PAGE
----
"The rich get richer, the poor get poorer".
In very simple terms, those who have money are able to make more money quicker than those who don't. They have access to investment opportunities that are not available to those with lesser capital.
It's unfair, isn't it?
Yesterday I attended the excellent Geek'nRolla event organised by TechCrunch Europe. Around me were scores of budding entrepreneurs, many of whom need investment to get going - they're not "rich kids", as Fred Destin of Atlas Ventures put it.
In the earliest stages of a high-growth business, it tends to be wealthy individuals who stump up the money needed to get them to take off. These Angel Investors might put in £50,000 or more at a time into promising new businesses.
These businesses could fail. Actually, many do and the investor stands to lose everything: these are very risky investments.
On the other hand, according to Paul Gompers and Josh Lerner in The Money of Invention,
Ninety percent of new entrepreneurial businesses that don't attract venture capital fail within three years.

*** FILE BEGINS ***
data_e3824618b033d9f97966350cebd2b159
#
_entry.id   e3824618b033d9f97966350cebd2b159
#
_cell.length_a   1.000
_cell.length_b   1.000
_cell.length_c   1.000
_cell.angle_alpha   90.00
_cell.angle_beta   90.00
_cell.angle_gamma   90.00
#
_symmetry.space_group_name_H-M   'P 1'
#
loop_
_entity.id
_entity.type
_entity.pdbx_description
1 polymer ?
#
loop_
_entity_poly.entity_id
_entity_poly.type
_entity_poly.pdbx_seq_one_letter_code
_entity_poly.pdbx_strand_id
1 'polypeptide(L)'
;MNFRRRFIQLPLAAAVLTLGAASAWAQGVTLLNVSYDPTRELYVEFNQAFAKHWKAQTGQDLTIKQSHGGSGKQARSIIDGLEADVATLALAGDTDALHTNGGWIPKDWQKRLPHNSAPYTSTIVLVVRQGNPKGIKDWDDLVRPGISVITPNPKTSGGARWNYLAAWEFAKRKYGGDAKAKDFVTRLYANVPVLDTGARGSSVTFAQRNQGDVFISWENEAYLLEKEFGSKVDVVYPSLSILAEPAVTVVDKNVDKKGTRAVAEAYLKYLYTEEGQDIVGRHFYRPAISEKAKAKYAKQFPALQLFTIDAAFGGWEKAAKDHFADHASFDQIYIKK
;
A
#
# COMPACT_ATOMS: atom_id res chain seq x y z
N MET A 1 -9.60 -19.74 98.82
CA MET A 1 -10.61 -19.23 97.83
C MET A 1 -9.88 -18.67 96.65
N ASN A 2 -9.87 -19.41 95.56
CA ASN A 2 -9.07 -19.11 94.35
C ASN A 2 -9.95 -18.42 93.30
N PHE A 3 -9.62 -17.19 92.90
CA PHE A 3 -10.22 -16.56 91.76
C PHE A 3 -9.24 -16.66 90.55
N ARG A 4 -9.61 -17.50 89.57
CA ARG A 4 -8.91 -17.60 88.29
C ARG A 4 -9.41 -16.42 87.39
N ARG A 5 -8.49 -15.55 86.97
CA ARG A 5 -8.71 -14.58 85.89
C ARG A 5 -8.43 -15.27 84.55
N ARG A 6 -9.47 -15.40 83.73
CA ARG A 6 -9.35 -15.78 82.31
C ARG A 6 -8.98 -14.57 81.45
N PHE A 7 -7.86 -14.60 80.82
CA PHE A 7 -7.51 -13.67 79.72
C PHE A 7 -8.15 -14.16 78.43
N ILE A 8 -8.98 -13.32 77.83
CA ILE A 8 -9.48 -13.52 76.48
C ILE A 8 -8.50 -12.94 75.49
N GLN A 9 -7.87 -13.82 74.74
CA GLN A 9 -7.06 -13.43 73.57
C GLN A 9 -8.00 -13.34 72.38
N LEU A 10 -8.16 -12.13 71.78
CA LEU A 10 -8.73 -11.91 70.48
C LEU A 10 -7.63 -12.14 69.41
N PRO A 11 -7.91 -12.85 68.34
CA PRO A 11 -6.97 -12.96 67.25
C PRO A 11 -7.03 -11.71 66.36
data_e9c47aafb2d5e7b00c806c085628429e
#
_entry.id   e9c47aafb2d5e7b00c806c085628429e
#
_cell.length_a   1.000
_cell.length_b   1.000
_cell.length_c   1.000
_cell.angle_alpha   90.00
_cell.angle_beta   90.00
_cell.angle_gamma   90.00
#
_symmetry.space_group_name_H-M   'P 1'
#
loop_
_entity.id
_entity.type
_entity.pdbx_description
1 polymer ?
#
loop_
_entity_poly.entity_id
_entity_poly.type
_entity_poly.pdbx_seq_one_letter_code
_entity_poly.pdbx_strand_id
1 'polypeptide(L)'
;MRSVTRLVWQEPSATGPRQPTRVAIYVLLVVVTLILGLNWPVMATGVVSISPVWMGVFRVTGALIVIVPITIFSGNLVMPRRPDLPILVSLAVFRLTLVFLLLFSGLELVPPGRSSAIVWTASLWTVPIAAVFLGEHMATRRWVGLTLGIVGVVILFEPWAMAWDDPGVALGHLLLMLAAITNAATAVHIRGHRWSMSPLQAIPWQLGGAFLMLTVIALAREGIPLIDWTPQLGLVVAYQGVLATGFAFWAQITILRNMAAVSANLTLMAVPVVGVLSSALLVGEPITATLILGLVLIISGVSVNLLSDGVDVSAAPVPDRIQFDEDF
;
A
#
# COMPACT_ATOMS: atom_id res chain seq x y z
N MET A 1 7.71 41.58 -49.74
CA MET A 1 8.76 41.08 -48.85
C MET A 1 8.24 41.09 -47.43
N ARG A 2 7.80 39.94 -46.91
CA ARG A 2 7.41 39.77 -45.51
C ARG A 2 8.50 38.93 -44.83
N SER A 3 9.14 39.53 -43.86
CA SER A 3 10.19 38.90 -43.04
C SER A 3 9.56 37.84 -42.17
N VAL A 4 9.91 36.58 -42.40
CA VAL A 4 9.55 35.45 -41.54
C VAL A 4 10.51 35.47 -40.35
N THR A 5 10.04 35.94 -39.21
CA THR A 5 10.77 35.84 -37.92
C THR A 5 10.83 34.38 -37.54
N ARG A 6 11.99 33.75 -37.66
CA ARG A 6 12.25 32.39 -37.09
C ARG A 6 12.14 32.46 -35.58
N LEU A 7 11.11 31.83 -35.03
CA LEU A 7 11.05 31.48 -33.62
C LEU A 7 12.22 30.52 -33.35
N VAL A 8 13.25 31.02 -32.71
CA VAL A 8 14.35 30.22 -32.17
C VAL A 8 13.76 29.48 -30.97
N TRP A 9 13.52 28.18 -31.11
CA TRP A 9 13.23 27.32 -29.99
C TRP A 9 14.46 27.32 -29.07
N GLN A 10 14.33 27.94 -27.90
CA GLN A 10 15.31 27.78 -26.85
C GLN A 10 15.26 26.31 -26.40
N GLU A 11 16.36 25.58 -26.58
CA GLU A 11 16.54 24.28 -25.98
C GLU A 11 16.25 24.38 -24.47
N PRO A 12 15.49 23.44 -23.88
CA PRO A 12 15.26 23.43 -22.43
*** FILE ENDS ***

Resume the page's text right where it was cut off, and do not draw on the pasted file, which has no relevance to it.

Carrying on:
It is vital, then, that entrepreneurs find the financial backing they need, or else they stand to fail, very quickly.
Meanwhile this goverment supposedly expects our 'creative' industries to be the growth engine of the British economy.
Moreover, Alistair Darling announced measures today to train people for this new economy and said
Taking money out of the economy would damage services and create more unemployment.
Yet the 50p tax rate would do exactly that: reduce one vital source of direct, efficient funding for the engines of future economic growth and employment in Britain.
I'd rather that the wealthy put their cash into start-ups rather than handing it over to a poor allocator of capital.